Monday, October 10, 2011

Homemade Black Walnut Ink (continued)

The waiting begins. My ink may be ready to strain by Halloween, possibly the week after.

Boiled husks with liquid.

Rusty old screws and washers to produce that iron tannate in the ink.

Clean jars waiting to be filled, rubber gloves handy.

A boiling pot of walnut husks. The aroma is a not unpleasant earthly scent. I'm sure my house will smell of hot walnut husks for days to come.

The task of boiling the walnut husks and pouring the resultant 'soup' into my jars wasn't nearly as messy as I had feared. I did have a small boil over so I cut the heat back and let the husks simmer for 30 extra 10 mins. for good measure. I sacrificed an old teflon pot for the cause, also a wooden spoon which came in handy to prevent another boil over. I then used a small coffee cup as a ladle to get my soup from pot to jar. Paper towels are another thing I'd recommend having handy for splashes and spills.

I wanted to understand the part rust plays in the ink making process so I began another online search. Rusted iron combines with the tannins in the husks to produce iron tannate which is black. As walnut ink is a sepia color I understood this to mean it will create more depth of color. I also found more recipes for walnut ink, some producing faster results than the instructions I've posted but requiring more cook time. Some recipes called for an all day(or longer) boil. Some called for skipping the shelling process and boiling the whole nut, husk and all. I'll post links to a few walnut ink making instructions I found interesting:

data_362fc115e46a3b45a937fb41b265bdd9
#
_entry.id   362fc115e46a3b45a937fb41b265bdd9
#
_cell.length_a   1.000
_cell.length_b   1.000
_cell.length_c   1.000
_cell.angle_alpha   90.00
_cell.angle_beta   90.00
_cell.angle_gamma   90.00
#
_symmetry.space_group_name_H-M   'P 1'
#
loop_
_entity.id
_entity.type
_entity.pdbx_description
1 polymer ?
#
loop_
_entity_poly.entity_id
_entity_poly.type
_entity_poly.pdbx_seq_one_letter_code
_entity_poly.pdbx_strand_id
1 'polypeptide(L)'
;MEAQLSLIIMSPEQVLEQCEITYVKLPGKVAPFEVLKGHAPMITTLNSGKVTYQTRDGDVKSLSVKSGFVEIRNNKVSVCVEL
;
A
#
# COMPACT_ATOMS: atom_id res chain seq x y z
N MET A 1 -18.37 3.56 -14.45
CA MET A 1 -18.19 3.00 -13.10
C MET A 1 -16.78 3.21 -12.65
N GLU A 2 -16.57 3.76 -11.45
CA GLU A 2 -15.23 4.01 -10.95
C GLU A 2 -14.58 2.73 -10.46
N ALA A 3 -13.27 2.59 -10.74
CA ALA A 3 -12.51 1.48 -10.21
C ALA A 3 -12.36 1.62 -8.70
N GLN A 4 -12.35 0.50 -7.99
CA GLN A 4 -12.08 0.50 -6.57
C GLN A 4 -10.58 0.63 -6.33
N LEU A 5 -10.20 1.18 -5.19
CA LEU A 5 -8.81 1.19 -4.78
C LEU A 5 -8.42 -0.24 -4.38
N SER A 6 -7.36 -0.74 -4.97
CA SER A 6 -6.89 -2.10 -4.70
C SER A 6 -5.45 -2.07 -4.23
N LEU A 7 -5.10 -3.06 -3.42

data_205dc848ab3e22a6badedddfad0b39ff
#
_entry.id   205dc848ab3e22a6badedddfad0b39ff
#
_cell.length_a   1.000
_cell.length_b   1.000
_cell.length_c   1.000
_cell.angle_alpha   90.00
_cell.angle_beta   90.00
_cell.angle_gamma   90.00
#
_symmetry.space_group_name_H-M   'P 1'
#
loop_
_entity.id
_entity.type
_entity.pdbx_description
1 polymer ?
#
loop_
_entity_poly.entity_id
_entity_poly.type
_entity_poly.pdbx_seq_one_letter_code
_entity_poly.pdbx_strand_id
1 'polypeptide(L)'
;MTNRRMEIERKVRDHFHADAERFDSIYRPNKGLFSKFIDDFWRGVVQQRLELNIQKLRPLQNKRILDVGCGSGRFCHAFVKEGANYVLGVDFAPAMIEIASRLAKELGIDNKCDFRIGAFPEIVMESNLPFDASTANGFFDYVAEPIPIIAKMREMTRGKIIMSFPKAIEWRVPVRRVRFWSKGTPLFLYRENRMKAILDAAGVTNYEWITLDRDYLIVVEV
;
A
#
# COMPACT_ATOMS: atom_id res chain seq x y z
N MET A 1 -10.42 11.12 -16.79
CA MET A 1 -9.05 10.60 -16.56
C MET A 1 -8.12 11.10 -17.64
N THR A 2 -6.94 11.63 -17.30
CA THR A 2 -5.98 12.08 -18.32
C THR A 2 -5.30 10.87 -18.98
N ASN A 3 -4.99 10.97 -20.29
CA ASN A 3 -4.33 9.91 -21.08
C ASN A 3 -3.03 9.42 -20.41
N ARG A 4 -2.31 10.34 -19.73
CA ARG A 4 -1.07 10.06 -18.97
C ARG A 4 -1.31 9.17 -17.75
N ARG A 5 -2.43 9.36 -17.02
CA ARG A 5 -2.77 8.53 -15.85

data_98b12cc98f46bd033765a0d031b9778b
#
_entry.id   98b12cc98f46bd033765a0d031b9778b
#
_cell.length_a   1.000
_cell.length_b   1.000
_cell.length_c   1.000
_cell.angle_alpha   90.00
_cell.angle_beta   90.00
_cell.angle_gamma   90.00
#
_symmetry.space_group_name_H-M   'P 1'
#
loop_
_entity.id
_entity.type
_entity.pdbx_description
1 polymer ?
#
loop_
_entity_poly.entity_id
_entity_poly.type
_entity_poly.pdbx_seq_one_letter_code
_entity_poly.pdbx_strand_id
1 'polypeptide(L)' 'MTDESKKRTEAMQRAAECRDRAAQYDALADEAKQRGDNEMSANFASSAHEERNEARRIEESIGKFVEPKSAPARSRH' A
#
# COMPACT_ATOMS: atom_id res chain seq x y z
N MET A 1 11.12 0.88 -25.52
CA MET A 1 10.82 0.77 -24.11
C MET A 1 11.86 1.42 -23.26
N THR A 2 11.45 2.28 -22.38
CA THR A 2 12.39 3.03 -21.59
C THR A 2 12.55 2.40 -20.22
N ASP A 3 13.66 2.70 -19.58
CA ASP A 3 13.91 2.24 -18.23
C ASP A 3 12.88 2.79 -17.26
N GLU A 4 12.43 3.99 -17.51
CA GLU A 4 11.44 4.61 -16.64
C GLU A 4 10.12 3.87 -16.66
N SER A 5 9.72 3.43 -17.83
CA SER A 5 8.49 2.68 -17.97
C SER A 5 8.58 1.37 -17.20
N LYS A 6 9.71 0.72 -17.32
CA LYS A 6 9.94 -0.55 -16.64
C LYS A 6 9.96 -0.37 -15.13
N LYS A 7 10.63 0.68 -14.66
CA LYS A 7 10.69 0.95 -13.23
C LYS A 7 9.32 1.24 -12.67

Walnut Ink Instructions 2

Walnut Ink Instructions 3

Sunday, October 09, 2011

Homemade Black Walnut Ink ~ Instructions

When one of the members of my garden forum posted a photo of his black walnut harvest in progress I thought it would be fun to try making my own walnut ink and instructions online are not difficult to find. At my request this member kindly sent me a gallon size ziploc full of black walnut husks. He had already completed the really hard and messy job of removing the nuts from their husks(walnut husks are terribly staining). When the husks arrived some were still green so I set them out on my deck in the sun on newspaper to thoroughly dry and finish turning black. If you're interested in trying this squirrels can do the husking for you! As I understand it, squirrels will husk the nuts and store only the nutmeats in their shells leaving those precious husks under the tree, free for the taking.


1.) Black walnut husks

2.) Gloves!

3.) Two glass jars

4.) Some rusty nails or other rusty material that will fit in your jars.

5.) Fine mesh cheesecloth or muslin.

6.) A cookpot to boil the husks.

7.) Clove oil (can be purchased from a pharmacy).



Step 1) Procure your husks. You need only the outer husks, not the shells or the nuts themselves. If you are doing your own shelling wear gloves...please!

Step 2) You will need a few rusty nails or other rusty material that will fit in your jar. This will help cause a chemical reaction in the ink making process.

Step 3) Crunch the husks as best as you can. I plan to do this step by putting the husks in a clean ziploc and tapping the bag gently with a hammer or meat mallet. Put them in a pan with an equal amount of water (a good guess here is fine) and boil them for about 20 minutes, just long enough for them to start to break down. Let them cool a bit.